That ubiquitous arbiter of internet fact, Wikipedia, describes metafiction as “a literary device used to self-consciously and systematically draw attention to a work’s status as an artifact”. M. Pierce’s Night Owl doesn’t necessarily read like a metafictitious work – until you are introduced to the fact that Matt, one of the main characters in the story, writes hugely successful novels as one M. Pierce… Ooh. Cheeky. An intriguing premise, and the story itself is just as intriguing and original within this genre; Matt, as ‘Night.Owl’ is engaged in an anonymous writing partnership with a woman known as ‘Little.Bird’, conducting their back-and-forth narrative over the web. But things swiftly take a non-literary turn when their chat turns flirtatious – and then downright sexual.
The relative anonymity of the internet allows Matt to almost convince himself that what they’re doing is harmless, despite the fact he has a girlfriend who’s off travelling. But as he seeks, compulsively, to draw his and ‘Little.Bird’s worlds together, things get heated to say the least. Matt has an obsession with privacy – indeed, with anonymity – that is reflected in his mysterious, JD Salinger-esque reclusiveness despite his literary success. But it becomes a conflict when he meets ‘Little.Bird’ – aka Hannah.
Hannah is a voluptuous, confident woman in her early twenties, who’s just shot of a useless boyfriend and moving grudgingly back home to her family until she can get her life together. The narrative of Night Owl alternates between Matt and Hannah’s point of view, and both characters are compelling and well-drawn, somewhat ironically never feeling staged or forced despite the tease that ‘M. Pierce’ has written what we are reading.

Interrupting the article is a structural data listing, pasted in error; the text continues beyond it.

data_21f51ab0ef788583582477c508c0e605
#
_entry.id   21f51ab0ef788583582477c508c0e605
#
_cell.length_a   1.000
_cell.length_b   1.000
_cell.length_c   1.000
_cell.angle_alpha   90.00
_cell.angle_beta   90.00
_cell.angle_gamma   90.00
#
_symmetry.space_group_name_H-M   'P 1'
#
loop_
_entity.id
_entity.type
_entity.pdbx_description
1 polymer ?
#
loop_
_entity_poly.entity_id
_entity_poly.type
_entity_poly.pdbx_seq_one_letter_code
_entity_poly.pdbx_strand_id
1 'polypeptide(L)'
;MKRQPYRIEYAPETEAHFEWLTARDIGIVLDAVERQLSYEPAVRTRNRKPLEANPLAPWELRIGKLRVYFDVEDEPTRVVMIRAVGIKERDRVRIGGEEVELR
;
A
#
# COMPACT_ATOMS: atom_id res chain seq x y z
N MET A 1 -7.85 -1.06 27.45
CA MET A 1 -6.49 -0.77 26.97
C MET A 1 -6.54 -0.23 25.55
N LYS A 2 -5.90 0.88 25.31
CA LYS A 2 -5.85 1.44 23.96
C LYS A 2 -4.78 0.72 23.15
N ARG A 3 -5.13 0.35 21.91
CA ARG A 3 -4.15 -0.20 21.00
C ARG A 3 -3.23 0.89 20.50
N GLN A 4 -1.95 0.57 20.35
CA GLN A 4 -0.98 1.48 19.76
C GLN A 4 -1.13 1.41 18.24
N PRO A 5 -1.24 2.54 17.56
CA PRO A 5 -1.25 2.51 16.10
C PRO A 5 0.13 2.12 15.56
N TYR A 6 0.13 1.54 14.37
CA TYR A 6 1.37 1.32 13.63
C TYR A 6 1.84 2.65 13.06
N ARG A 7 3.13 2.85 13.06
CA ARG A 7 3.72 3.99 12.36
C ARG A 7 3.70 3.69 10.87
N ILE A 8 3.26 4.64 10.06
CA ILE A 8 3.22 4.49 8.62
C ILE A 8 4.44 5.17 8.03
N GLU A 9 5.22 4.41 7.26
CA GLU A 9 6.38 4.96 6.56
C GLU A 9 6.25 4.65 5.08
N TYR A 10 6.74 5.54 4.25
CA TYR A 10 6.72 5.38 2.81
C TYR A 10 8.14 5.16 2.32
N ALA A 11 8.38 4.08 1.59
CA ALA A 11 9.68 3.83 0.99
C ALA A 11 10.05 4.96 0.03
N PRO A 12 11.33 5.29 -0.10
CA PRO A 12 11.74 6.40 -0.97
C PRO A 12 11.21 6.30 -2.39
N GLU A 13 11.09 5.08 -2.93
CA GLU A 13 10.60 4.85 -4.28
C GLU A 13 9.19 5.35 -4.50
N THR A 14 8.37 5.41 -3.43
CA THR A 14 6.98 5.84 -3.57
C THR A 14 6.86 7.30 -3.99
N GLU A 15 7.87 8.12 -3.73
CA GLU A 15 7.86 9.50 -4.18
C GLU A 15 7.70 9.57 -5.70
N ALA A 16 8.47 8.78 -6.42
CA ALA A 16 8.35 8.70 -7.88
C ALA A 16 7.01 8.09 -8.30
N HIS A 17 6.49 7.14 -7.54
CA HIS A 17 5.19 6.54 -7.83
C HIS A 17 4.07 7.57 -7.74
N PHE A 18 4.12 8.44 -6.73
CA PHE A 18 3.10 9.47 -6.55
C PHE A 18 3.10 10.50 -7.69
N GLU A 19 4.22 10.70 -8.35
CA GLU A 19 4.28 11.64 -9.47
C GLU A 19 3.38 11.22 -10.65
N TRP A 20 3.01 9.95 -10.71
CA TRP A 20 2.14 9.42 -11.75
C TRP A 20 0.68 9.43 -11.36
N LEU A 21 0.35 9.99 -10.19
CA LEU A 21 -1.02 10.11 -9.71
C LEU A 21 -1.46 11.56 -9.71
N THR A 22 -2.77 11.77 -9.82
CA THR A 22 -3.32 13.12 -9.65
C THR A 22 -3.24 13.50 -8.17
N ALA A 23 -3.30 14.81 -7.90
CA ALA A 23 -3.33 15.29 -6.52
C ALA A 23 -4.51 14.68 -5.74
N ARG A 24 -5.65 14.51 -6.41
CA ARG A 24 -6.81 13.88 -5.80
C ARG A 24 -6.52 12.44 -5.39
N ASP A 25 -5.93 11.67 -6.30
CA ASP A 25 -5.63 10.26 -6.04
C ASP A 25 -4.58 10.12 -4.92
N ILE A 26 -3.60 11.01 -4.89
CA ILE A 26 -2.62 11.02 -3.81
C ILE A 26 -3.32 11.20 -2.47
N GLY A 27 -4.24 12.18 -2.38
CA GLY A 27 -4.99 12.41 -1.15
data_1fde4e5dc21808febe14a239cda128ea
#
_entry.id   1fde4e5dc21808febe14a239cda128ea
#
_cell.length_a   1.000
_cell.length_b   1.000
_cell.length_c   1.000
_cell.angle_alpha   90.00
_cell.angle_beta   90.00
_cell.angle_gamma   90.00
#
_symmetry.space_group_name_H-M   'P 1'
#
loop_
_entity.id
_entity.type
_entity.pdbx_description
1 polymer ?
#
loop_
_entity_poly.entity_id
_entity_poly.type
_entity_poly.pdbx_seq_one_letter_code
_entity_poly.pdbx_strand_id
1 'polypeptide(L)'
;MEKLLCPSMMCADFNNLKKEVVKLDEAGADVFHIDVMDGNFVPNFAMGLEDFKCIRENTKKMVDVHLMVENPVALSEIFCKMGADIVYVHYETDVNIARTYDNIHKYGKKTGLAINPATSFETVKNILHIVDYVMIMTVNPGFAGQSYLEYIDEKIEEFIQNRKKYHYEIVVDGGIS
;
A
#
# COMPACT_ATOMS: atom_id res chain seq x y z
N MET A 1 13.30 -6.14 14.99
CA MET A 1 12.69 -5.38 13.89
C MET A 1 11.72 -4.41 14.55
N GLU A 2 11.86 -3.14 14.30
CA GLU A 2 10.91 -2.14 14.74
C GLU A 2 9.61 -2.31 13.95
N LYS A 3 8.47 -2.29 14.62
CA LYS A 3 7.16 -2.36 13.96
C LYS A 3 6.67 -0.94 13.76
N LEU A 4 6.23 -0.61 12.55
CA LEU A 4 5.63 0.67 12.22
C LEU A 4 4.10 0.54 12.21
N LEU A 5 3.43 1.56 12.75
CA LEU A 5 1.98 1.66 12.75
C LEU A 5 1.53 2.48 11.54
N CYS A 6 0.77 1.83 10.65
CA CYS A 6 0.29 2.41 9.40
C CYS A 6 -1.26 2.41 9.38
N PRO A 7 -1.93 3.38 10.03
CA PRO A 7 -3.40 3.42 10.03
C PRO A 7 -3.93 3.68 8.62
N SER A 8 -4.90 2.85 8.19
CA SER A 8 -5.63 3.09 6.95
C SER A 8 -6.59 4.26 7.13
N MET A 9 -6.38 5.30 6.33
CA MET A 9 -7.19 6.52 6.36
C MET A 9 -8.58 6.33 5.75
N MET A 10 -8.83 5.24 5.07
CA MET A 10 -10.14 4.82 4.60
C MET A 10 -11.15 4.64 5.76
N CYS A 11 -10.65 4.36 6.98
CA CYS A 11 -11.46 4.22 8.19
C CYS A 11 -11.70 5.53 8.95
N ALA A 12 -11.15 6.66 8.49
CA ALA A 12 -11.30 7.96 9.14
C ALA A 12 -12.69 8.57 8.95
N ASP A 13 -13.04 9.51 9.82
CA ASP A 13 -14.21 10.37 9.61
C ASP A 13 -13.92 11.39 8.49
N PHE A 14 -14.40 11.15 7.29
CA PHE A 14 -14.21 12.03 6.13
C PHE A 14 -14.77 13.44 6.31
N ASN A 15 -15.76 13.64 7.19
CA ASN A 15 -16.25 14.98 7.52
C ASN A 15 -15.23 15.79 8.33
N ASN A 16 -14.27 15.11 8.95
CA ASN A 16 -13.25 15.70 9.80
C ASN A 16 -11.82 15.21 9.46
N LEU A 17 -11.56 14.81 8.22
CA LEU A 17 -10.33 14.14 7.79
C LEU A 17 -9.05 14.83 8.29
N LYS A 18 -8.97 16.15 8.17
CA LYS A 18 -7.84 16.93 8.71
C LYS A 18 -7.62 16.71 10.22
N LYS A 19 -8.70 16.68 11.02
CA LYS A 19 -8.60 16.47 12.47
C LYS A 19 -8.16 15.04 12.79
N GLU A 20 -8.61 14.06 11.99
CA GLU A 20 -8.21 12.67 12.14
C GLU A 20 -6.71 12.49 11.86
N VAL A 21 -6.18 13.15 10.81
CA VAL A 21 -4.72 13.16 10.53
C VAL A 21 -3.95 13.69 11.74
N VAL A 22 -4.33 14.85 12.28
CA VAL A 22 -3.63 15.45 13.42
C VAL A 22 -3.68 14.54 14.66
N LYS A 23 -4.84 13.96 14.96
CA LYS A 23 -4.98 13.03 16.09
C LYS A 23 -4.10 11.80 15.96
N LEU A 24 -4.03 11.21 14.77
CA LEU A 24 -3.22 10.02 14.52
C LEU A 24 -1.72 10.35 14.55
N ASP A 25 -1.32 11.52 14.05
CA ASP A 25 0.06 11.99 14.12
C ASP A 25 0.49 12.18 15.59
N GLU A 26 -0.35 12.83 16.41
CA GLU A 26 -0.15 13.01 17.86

The chemistry between Matt and Hannah is equally compelling, sexy and with just the right amount of tension. But I still long for a deeper exploration of why women in erotic fiction or romantic/erotic fiction are so often described as enjoying humiliation in a sexual context, given the feminist complexities it throws up. In Night Owl, at least the fact of this irony – that an otherwise forthright, non-submissive woman enjoys being essentially dominated and borderline-humiliated sexually – is acknowledged by Hannah, if not fully explored as an issue, and she recognises it as part of their dynamic. And, to be fair, the sexy scenes are pretty sexy…
But in many other respects, Night Owl does not stick slavishly to convention. As Matt’s deceptions begin to tangle with his and Hannah’s increasing feelings for one another, “the writer” handles Matt’s descent – and apparent relapse – into mental instability very well, and Hannah’s devastation and hesitant attempts to help are also very well handled. We’re left with an intriguing tease as the story ends, one that throws up all sorts of questions about where this planned trilogy is going next. I’m not often compelled to read on in a series, but M. Pierce has managed to pique my interest, that’s for certain. Well worth a read!
Cringe Factor 1.5/5
Is it Hot in Here? 4/5
For the Love of Feminism! 2.5/5
Overall Tasty Goodness 4/5